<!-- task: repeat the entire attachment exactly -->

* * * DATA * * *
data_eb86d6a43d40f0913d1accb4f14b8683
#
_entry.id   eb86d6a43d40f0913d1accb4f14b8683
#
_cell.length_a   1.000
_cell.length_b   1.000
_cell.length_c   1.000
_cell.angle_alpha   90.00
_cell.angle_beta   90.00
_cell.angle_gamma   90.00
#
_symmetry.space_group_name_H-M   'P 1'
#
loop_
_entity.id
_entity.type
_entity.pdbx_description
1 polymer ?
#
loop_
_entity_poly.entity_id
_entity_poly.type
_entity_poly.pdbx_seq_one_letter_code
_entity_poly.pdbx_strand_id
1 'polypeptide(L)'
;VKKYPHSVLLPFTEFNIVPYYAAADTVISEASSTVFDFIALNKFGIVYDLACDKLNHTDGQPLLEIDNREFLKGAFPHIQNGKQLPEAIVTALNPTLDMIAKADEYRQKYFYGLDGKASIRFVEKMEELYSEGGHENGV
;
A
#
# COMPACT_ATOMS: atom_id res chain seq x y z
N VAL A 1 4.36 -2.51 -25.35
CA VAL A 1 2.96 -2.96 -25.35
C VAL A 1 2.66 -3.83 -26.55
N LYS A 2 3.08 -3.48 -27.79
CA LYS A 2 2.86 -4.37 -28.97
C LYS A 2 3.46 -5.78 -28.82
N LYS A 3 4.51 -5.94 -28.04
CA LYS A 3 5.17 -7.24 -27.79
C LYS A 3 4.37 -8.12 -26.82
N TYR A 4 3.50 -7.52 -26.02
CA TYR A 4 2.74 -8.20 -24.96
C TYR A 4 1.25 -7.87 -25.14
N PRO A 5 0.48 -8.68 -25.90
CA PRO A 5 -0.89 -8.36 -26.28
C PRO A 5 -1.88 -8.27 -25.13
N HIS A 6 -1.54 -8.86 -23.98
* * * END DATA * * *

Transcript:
data_eb86d6a43d40f0913d1accb4f14b8683
#
_entry.id   eb86d6a43d40f0913d1accb4f14b8683
#
_cell.length_a   1.000
_cell.length_b   1.000
_cell.length_c   1.000
_cell.angle_alpha   90.00
_cell.angle_beta   90.00
_cell.angle_gamma   90.00
#
_symmetry.space_group_name_H-M   'P 1'
#
loop_
_entity.id
_entity.type
_entity.pdbx_description
1 polymer ?
#
loop_
_entity_poly.entity_id
_entity_poly.type
_entity_poly.pdbx_seq_one_letter_code
_entity_poly.pdbx_strand_id
1 'polypeptide(L)'
;VKKYPHSVLLPFTEFNIVPYYAAADTVISEASSTVFDFIALNKFGIVYDLACDKLNHTDGQPLLEIDNREFLKGAFPHIQNGKQLPEAIVTALNPTLDMIAKADEYRQKYFYGLDGKASIRFVEKMEELYSEGGHENGV
;
A
#
# COMPACT_ATOMS: atom_id res chain seq x y z
N VAL A 1 4.36 -2.51 -25.35
CA VAL A 1 2.96 -2.96 -25.35
C VAL A 1 2.66 -3.83 -26.55
N LYS A 2 3.08 -3.48 -27.79
CA LYS A 2 2.86 -4.37 -28.97
C LYS A 2 3.46 -5.78 -28.82
N LYS A 3 4.51 -5.94 -28.04
CA LYS A 3 5.17 -7.24 -27.79
C LYS A 3 4.37 -8.12 -26.82
N TYR A 4 3.50 -7.52 -26.02
CA TYR A 4 2.74 -8.20 -24.96
C TYR A 4 1.25 -7.87 -25.14
N PRO A 5 0.48 -8.68 -25.90
CA PRO A 5 -0.89 -8.36 -26.28
C PRO A 5 -1.88 -8.27 -25.13
N HIS A 6 -1.54 -8.86 -23.98